Montemayor defeated Sciaraffa in 2012 and took office on January 1, 2013. He faced a two-count indictment for having solicited and accepted bribes in exchange for promises to perform various official acts for private gain. He allegedly accepted a truck valued at $37,000 in exchange for promising to find government jobs to the owner of the vehicle, as well as the man's wife. The government elected not to proceed with that charge after Montemayor pleaded guilty to the other count against him. Had he been convicted on both counts in the U.S. District Court for the Southern District of Texas, Montemayor could have faced up to ten years in prison and fines of $500,000 on both bribery charges.After he posted bail, Montemayor said on Facebook, "there is more to the story, a lot more" than has yet been revealed. Montemayor added that he has "a great team of attorneys", but cannot discuss the specifics of the case in public. Meanwhile, a county resident, Juan Avila, in a public meeting on March 24, called upon the commissioners court to remove Montemayor from office. Under state law, a resident may file a written petition for removal with a district court judge. Avila told the commissioners, "It is true that you're innocent until proven guilty. But when the FBI comes and picks you up, that's a whole different matter."
County attorney Marco Montemayor (no relation to Mike Montemayor), who in 2012 unseated Anna Laura Cavazos Ramirez, proposed that Mike Montemayor be suspended and denied his pay pending a hearing set for July 1 before Judge Peeples in the 49th District Court.Montemayor agreed to accept the suspension and the loss of pay, considering chaotic events which occurred at his most recent commissioners court meeting. Twenty-four applied for the post, including former commissioner Sciaraffa and former County Judge Louis H. Bruni.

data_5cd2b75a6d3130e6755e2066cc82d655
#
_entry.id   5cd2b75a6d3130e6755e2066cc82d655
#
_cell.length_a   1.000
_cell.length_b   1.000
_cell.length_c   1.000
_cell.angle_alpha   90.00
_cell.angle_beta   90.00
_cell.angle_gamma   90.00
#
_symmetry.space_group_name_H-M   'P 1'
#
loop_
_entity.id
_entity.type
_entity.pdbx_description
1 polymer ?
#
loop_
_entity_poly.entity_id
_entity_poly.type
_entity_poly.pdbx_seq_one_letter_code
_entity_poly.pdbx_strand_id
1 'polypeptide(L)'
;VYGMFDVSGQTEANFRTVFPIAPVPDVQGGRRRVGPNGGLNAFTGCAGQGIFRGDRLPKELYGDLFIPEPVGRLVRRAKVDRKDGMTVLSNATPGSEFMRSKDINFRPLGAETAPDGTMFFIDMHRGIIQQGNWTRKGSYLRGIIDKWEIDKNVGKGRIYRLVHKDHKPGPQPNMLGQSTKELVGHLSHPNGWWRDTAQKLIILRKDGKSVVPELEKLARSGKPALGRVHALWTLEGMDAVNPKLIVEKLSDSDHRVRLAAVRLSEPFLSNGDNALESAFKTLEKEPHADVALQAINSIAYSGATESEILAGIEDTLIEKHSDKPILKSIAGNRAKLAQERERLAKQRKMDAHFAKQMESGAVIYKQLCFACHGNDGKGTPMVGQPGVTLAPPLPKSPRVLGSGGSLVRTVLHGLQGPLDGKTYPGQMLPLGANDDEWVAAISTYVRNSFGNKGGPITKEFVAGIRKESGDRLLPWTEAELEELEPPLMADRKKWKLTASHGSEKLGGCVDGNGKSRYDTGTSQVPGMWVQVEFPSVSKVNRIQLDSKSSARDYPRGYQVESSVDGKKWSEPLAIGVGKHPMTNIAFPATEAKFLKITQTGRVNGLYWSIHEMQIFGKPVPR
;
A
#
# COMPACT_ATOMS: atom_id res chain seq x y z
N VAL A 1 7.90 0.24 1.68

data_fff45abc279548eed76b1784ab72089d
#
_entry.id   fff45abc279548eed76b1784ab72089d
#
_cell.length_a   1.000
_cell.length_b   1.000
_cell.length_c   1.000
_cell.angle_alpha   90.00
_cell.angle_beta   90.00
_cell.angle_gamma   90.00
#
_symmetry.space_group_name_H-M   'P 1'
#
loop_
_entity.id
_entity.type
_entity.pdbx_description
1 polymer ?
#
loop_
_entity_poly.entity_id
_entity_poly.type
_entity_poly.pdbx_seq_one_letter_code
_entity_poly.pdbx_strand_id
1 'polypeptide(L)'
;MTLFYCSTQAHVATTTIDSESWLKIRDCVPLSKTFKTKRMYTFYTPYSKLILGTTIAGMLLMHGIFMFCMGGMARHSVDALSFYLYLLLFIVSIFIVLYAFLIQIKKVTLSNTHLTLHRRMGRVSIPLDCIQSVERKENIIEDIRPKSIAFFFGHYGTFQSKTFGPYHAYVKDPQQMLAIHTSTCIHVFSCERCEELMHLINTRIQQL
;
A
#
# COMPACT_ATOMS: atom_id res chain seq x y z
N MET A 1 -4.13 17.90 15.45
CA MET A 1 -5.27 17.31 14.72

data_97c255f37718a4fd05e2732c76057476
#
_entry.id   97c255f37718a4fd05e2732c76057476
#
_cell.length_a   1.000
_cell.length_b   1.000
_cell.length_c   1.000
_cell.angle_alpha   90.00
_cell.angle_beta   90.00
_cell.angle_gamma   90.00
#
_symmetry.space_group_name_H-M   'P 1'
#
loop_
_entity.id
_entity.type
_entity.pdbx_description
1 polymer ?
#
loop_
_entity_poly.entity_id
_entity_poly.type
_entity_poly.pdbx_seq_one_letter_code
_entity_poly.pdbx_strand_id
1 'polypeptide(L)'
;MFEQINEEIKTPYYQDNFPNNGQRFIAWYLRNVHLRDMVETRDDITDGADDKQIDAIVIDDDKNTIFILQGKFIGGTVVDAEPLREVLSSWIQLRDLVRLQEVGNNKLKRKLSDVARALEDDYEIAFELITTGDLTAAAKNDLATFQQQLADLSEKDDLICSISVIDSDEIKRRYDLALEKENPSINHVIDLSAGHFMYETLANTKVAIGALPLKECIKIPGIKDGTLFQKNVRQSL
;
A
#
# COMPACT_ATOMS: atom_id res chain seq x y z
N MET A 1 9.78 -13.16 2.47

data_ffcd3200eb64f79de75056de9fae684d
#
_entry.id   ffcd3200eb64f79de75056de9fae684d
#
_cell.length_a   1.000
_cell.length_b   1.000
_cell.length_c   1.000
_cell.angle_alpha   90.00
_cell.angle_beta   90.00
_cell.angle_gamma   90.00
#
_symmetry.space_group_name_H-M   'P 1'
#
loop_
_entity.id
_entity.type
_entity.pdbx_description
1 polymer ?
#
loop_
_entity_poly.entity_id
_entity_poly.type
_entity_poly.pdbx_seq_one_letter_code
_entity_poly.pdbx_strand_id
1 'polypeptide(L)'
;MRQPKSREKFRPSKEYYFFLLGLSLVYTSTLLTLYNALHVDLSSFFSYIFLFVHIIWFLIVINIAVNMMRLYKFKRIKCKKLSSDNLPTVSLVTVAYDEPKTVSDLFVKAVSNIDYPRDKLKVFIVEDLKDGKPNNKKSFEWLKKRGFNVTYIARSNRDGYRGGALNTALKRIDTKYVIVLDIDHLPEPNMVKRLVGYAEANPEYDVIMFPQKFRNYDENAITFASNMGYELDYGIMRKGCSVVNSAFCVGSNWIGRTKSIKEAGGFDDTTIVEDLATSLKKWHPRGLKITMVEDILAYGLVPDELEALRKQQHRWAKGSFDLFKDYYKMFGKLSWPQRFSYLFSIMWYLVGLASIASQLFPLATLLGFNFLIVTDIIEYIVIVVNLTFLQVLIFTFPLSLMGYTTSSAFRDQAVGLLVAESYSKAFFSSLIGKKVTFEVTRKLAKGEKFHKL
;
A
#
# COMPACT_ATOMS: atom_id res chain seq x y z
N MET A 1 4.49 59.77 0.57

In April 2014, prosecutors claimed that Montemayor pocketed thousands of dollars in campaign contributions, accepted all-expense paid trips, sought to have traffic tickets dismissed in exchange for favors, and lived outside his precinct when he filed for office.
Former County Judge Danny Valdez, who was unseated in 2014, reappointed Linda Ramirez, a United South High School teacher, as interim commissioner. However, the Webb County Democratic Party in early August 2014, in a 9/13 vote of its precinct chairmen, endorsed Sciaraffa to return to the seat that he had held prior to having been unseated in 2012 by Montemayor. Ramirez did not receive a single vote among the precinct chairs.
On November 4, 2014 Sciaraffa defeated his lone opponent, a member of the Green Party. The special election was required under the Texas election code because Ramirez joined the court 137 days prior to the general election. The law would have allowed her to have served through 2015 without facing voters only if her assumption of the position had begun no more than seventy-four days before the general election.
Meanwhile, Sciaraffa faces mounting legal problems. In 2012, Sara Jo Davila filed suit against Webb County and Sciaraffa after she was removed from her position as a community center director. Davila claimed that she had been forced to perform sexual acts on Sciaraffa to keep her position. In March 2013, Sciaraffa, after having first denied specific sexual encounters with Davila, admitted to contact but claimed the relations were consensual. Since that time there was little court movement in the case.County auditor Leo Flores said that taxpayers have funded nearly $90,000 to defend Sciaraffa in the Davila lawsuit. The fees were paid to the San Antonio firm Goode, Casseb, Jones, Riklin, Cholate & Watson. Additional amounts beyond the $90,000 are deferred to the county's insurer, Flores said.
On September 23, 2014, Judge Diana Saldaña of the United States District Court for the Southern District of Texas threw out one of the claims against Sciaraffa but permitted the other to go to trial. Saldaña said that she found no proof that Sara Jo Davila sustained alleged tangible employment actions because of her rejection of Sciaraffa's sexual advances. However, she said Webb County may have failed to take needed precautions to prevent sexual harassment from occurring in the workplace. The judge said that she needs additional detailed information from Davila before she can rule on alleged acts of retaliation by Sciaraffa.